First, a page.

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Tragedy at sea shows the stark contrast by which we value human life

The deaths of dozens of destitute migrants should be the turning point for how we manage our borders, writes Zoe Gardner

15-year-old KontÈ holds a three-month-old baby girl during their three-day journey on board the Aita Mari to safe harbour after being rescued by the Spanish NGO SMH in February 2023. Other migrants and the adventurers on the Titan submarine were not so lucky. Image: Ximena Borrazas/SOPA Images/Shutterstock

It has become clear that the horrifying story of the lost Titan submarine on its expedition to visit the wreck of the Titanic will not be ending in a last-minute miraculous rescue. 

Tragically, it seems the five people on board have died, and the enormous international search and rescue operation we have seen unfurl over the past few days will be wound up. Already, the investigations and accusations about the safety measures undertaken by OceanGate, the high-end tourism company responsible for the excursion, have begun. No doubt there will be in-depth scrutiny, perhaps even changes in the law of how submersible vessels are regulated, in response to this tragedy.

Our fascination with this horrifying tale, the resources directed at search and rescue, and the growing demands for policy responses to prevent future tragedies of the same kind are all reasonable and warranted in my opinion. They are the human response we should have to such a tragedy. What has knocked me off balance, however, is the extraordinary contrast between this, and our response to other people lost at sea.

This morning, while I heard the latest about the submersible headlining the news, I was really listening to hear if there may be an update on a different group: about 35 men, women and children, lost in the very same sea, much closer to land, much easier to potentially have saved, off the coast of the Canary Islands. 

This group of people who drowned were migrants seeking to reach Europe for a chance at a new life in safety. They were not mentioned. You may not have heard about it either – in fact, in all likelihood, we’ll never know even the precise number of how many died, let alone their names. How could we? If we knew every name of the people who drown as they escape danger, poverty and war, we would have to reckon with how much their lives are worth.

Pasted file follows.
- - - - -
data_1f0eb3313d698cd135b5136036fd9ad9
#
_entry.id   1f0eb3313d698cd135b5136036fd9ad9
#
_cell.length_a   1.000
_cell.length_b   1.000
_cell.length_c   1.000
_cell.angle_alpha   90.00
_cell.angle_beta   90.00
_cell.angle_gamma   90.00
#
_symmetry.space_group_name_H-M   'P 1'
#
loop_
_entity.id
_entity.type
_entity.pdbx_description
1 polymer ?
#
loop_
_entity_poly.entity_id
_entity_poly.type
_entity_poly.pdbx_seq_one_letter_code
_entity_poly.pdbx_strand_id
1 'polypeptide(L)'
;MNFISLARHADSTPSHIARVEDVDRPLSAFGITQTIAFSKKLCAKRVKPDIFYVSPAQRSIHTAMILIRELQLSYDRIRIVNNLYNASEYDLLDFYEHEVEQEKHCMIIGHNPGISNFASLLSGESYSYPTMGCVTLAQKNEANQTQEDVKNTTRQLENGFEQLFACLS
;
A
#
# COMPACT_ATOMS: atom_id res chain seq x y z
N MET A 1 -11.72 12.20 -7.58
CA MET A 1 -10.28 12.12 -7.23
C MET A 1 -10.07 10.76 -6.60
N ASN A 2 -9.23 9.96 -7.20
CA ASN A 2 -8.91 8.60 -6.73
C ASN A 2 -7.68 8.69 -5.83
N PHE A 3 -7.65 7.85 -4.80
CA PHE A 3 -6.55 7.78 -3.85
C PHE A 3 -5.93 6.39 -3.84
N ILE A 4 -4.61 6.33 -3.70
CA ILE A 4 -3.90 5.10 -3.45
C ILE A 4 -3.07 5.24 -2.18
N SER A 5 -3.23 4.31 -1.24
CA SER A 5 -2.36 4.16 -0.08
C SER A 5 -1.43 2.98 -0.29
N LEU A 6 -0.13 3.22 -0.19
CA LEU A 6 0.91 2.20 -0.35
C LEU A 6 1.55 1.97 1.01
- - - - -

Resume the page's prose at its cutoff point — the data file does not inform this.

Even when we do talk about migrant deaths – as we do in really exceptional circumstances, like when as many 500 people drowned in one disaster off the Greek coast last week – our conversations are not the same. We ask how the journeys could have been prevented, which they cannot, not how we could make them safe. We don’t demand policy changes and greater regulation on the part of those responsible to protect future travellers. We don’t hear their relatives on the news extolling their qualities, not least their sense of adventure. Quite simply: we do not value their lives or the lives of other people like them as we did those of the people on the submersible and other people – rich people – like them.

But it’s more than a sick passivity towards migrant deaths, that one could at least argue is born of desensitisation. We do far more than simply ignore the growing graveyard in the seas surrounding Europe. While I listened to the head of the Canadian coast guard say that no expense would be spared in the search for the submersible, I thought of the humanitarian rescue workers charged as criminals and threatened with lengthy prison sentences in Greece, and the search and rescue vessels impounded in Italy to prevent them from assisting migrants in peril.

This is not passivity, and it is not a question of lacking resources either. No expense is spared in the pursuit of the same policies of deterrence and containment that force people to take ever more dangerous crossings. The EU has just paid the government of Tunisia €100 million for so-called “migration management”, which essentially means surveillance, border patrols and detention centres, and has promised another billion if “results” are good. 

The EU is essentially paying to make Tunisia into a prison for the world’s poorest and most vulnerable people, which can only be escaped by ever more desperate and dangerous means. This despite the Tunisian government’s recent slide from democracy to dictatorship, government officials’ incitement of racial violence, and the resulting dramatic deteriorating security situation there, especially for Black African migrants – which of course is what has prompted more departures from Tunisia in recent weeks.

Rich people who can afford to take a trip to the Titanic are not subject to these restrictions on their freedom to move, they are able to pay the high visa fees, obtain the elite qualifications, and command the high salaries required to make crossing a border a matter of paperwork, rather than of survival. No expense is spared to keep the others out of Europe, however. Not the expense of hundreds of millions of Euros, not even the expense of our values, principles, or humanity. 

The contrast has been illustrated too starkly this week to be ignored and it must, finally, lead to a reckoning with how our borders are set up as cages for the poor, resulting in an endless tide of deaths. 

We can change these policies, we can respond as humans should to a tragedy of our own making, but we need to value destitute migrants as highly as billionaires.

Do you have a story to tell or opinions to share about this? We want to hear from you. Get in touch and tell us more.

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